Going into my third Olympic Games in Rio I was determined to remember that performing on the highest stage IS fun! It is an opportunity to give your best and see what you can do. I was determined to embrace the magic of the games despite knowing that some people would think I wasn't focused. That focused athletes should only be recovering in their rooms when not out training. But that is not how I perform. I was determined to vocalize and commit to "having the best performance" I could have rather than stating "I was going to Rio to medal and that anything else would be a disappointment", because THAT is the attitude where I find my best. I was determined to put out a race I could ride away from with my head held high even if there was no medal draped around my neck.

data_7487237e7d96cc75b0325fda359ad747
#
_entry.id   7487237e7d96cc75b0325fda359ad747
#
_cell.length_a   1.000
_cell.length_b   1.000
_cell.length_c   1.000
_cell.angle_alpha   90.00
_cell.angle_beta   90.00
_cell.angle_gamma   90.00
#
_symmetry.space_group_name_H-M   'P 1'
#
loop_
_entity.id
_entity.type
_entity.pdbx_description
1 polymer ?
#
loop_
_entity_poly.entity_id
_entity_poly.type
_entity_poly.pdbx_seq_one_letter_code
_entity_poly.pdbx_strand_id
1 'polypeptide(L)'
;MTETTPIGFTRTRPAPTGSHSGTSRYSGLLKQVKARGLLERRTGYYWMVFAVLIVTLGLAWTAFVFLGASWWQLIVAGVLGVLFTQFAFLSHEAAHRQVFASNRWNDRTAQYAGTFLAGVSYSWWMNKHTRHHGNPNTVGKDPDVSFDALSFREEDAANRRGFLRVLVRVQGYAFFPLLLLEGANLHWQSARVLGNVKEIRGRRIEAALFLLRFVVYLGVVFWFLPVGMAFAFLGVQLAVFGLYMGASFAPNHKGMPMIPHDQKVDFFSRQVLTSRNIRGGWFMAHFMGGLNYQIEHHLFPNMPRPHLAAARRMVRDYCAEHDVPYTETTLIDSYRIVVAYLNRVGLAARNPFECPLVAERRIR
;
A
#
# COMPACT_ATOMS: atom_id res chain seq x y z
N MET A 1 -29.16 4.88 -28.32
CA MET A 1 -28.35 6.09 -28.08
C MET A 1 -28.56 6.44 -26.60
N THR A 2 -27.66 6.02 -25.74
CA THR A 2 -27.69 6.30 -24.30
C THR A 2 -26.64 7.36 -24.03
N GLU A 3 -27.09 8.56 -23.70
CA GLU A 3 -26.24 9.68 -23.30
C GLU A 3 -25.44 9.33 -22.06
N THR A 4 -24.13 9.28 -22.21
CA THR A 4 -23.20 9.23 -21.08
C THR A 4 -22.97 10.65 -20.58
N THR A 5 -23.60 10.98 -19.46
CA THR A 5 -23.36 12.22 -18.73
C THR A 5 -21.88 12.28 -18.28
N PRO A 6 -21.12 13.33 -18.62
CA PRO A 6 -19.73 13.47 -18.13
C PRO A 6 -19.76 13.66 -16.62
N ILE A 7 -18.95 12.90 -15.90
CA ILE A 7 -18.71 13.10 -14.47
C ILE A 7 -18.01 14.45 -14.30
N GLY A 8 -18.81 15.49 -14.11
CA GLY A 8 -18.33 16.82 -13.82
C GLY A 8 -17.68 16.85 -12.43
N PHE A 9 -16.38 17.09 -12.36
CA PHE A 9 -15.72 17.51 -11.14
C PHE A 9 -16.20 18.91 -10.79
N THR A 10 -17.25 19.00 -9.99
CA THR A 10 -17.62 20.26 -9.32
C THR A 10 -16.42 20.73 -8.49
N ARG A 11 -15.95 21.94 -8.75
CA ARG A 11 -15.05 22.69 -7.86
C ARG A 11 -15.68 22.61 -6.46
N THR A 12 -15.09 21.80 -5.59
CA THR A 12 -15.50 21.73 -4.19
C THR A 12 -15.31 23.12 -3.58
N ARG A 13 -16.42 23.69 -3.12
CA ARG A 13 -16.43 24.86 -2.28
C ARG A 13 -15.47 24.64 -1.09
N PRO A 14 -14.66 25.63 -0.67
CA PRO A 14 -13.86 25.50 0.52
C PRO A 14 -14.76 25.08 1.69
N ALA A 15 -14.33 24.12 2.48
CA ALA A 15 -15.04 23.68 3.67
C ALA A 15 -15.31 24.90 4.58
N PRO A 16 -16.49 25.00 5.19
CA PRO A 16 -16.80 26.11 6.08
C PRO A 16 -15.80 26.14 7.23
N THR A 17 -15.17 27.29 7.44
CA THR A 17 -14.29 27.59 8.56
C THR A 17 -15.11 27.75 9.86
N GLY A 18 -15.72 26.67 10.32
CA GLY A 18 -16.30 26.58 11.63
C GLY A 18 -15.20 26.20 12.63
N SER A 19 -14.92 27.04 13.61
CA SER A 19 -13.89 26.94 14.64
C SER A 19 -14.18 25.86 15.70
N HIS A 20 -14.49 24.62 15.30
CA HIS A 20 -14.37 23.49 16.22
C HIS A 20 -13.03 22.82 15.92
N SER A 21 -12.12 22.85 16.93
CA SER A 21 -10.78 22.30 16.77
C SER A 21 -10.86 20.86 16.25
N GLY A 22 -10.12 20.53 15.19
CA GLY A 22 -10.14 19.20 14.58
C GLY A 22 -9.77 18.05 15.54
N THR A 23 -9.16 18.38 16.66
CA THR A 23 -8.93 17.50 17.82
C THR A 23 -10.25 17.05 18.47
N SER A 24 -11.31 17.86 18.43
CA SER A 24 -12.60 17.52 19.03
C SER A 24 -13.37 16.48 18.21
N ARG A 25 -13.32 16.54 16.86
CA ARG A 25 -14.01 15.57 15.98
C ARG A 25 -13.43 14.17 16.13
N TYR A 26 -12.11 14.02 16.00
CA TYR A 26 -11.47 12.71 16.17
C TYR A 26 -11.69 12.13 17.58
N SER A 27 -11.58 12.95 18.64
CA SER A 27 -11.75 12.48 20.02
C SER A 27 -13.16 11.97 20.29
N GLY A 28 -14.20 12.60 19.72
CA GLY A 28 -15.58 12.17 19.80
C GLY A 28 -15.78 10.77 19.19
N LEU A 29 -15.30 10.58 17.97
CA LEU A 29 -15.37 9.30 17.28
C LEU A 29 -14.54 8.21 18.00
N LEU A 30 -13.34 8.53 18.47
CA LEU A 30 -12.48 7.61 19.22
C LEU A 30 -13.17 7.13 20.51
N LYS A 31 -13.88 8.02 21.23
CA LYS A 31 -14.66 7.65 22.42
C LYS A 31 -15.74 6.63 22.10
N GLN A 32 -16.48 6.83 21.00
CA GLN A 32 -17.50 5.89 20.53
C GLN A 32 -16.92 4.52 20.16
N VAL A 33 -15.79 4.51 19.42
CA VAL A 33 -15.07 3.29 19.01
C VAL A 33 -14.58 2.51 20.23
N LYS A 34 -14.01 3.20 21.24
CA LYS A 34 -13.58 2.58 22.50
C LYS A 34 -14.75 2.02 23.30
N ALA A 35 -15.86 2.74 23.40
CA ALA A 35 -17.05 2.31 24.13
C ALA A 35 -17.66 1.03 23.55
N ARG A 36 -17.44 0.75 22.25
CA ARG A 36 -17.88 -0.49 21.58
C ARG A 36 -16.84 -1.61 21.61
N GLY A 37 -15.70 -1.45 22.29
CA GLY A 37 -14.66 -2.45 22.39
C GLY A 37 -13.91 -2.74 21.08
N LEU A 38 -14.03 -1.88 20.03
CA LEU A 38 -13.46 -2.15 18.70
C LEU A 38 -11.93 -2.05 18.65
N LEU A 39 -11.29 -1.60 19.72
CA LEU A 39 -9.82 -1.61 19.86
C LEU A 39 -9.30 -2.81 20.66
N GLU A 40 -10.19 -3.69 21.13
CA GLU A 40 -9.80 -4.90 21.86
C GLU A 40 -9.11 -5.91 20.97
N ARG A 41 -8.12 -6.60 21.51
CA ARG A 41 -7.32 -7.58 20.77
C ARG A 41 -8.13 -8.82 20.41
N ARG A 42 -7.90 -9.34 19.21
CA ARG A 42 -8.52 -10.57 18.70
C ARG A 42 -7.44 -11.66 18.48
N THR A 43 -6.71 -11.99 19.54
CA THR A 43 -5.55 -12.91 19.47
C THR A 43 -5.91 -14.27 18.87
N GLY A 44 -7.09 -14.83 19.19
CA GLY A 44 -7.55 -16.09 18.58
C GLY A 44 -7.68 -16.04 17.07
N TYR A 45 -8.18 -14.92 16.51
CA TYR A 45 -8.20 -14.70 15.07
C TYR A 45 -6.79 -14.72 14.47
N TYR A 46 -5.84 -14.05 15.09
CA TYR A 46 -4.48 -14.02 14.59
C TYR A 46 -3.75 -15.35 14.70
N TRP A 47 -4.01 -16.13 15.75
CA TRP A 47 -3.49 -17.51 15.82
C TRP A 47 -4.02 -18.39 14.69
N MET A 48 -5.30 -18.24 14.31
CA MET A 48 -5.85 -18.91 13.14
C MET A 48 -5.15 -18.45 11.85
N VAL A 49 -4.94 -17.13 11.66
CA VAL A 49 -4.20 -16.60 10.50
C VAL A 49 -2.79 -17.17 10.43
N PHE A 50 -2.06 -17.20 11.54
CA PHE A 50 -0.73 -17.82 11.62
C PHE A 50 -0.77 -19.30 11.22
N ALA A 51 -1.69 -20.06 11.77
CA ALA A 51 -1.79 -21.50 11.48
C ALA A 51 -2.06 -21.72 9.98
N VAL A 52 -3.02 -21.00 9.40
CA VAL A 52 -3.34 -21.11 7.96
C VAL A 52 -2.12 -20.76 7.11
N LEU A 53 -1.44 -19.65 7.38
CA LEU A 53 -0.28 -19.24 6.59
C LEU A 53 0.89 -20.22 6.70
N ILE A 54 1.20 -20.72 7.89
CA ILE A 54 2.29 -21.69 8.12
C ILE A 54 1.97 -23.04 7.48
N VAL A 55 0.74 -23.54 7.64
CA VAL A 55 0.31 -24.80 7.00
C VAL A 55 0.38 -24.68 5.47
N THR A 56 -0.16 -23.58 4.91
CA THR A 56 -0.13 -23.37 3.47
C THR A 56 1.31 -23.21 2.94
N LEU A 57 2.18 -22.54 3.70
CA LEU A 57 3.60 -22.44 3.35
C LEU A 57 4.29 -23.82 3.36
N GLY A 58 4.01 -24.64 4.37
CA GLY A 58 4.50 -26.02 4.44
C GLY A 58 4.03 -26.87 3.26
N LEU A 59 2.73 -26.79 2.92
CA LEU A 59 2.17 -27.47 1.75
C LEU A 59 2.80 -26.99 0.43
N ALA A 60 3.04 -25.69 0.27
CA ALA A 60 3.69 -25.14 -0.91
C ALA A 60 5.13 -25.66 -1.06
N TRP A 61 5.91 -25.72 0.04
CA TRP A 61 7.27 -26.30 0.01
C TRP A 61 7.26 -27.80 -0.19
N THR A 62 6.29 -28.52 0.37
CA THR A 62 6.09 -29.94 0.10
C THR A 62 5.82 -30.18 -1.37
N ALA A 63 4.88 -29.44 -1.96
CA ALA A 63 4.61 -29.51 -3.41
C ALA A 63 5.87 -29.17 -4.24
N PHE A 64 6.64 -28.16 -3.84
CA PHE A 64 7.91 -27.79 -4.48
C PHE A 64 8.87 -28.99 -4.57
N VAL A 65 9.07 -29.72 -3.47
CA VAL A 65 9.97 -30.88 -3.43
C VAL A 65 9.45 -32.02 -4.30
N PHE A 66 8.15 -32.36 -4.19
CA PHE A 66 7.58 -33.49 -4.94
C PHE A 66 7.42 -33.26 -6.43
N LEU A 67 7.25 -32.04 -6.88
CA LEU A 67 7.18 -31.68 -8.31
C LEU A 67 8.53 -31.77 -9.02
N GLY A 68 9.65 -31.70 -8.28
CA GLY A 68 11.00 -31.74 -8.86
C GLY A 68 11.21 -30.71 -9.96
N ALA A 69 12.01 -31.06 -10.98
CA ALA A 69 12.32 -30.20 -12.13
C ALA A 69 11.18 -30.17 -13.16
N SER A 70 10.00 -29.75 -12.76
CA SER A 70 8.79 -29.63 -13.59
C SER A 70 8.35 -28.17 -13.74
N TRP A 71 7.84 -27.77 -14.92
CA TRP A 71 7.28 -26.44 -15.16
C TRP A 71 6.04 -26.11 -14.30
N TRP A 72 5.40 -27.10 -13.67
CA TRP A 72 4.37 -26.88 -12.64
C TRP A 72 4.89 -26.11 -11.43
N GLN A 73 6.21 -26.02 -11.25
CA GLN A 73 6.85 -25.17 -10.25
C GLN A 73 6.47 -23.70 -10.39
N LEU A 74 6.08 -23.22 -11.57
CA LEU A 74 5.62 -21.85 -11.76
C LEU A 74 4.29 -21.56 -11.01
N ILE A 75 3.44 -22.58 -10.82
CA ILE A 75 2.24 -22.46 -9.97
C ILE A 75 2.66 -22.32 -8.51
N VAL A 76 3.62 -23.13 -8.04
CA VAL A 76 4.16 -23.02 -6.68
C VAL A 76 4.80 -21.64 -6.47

Despite being a much more dominant racer headed into the 2012 Games in London, I went into the 2016 Games in Rio a much more confident, relaxed and happy athlete. When I went down in a crash on the start loop before even entering the first full lap I couldn't believe it. I headed into the first climb 25th out of 30 women. But if you know me you know that coming back from poor starts has become a necessarily skill. I knew in Beijing in 2008 I was in the 20s off the start and rode to 4th, 9 seconds off Bronze. I knew it was possible.
When my shifting stopped working halfway through the lap though I started to get demoralized. I climbed flag mountain hoping the camera wasn't on me so that people wouldn't see me lugging this massive gear and wondering why I was riding so poorly. I caught a group of 4 women but had no ability to accelerate past them. When I reached the tech zone my team Canada mechanic, Adam trotter, quickly got the jammed shifter moving again, but I was now over 1-minute back. I couldn't believe this was my Olympics. I was so ready and it was coming down to bad Luck.